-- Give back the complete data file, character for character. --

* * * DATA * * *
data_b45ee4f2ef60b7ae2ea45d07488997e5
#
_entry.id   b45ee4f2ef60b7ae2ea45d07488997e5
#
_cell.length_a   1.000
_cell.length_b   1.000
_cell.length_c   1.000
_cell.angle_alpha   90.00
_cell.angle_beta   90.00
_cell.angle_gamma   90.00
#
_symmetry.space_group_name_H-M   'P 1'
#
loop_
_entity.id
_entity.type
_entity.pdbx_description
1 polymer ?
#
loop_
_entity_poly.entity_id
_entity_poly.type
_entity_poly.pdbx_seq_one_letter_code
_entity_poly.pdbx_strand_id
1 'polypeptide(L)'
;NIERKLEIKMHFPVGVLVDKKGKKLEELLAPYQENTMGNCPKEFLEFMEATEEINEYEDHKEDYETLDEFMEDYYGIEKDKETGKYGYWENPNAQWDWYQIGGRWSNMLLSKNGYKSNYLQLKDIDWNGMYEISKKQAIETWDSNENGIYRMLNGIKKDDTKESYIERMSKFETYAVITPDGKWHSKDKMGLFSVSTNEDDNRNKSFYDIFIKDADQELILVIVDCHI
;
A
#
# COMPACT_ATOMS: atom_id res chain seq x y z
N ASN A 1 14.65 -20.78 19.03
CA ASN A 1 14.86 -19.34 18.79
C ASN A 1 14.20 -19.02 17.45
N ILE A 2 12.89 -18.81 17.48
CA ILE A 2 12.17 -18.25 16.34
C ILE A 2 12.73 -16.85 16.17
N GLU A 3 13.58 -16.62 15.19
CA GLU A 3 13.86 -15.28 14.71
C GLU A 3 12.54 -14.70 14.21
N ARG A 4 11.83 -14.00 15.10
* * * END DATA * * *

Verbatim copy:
data_b45ee4f2ef60b7ae2ea45d07488997e5
#
_entry.id   b45ee4f2ef60b7ae2ea45d07488997e5
#
_cell.length_a   1.000
_cell.length_b   1.000
_cell.length_c   1.000
_cell.angle_alpha   90.00
_cell.angle_beta   90.00
_cell.angle_gamma   90.00
#
_symmetry.space_group_name_H-M   'P 1'
#
loop_
_entity.id
_entity.type
_entity.pdbx_description
1 polymer ?
#
loop_
_entity_poly.entity_id
_entity_poly.type
_entity_poly.pdbx_seq_one_letter_code
_entity_poly.pdbx_strand_id
1 'polypeptide(L)'
;NIERKLEIKMHFPVGVLVDKKGKKLEELLAPYQENTMGNCPKEFLEFMEATEEINEYEDHKEDYETLDEFMEDYYGIEKDKETGKYGYWENPNAQWDWYQIGGRWSNMLLSKNGYKSNYLQLKDIDWNGMYEISKKQAIETWDSNENGIYRMLNGIKKDDTKESYIERMSKFETYAVITPDGKWHSKDKMGLFSVSTNEDDNRNKSFYDIFIKDADQELILVIVDCHI
;
A
#
# COMPACT_ATOMS: atom_id res chain seq x y z
N ASN A 1 14.65 -20.78 19.03
CA ASN A 1 14.86 -19.34 18.79
C ASN A 1 14.20 -19.02 17.45
N ILE A 2 12.89 -18.81 17.48
CA ILE A 2 12.17 -18.25 16.34
C ILE A 2 12.73 -16.85 16.17
N GLU A 3 13.58 -16.62 15.19
CA GLU A 3 13.86 -15.28 14.71
C GLU A 3 12.54 -14.70 14.21
N ARG A 4 11.83 -14.00 15.10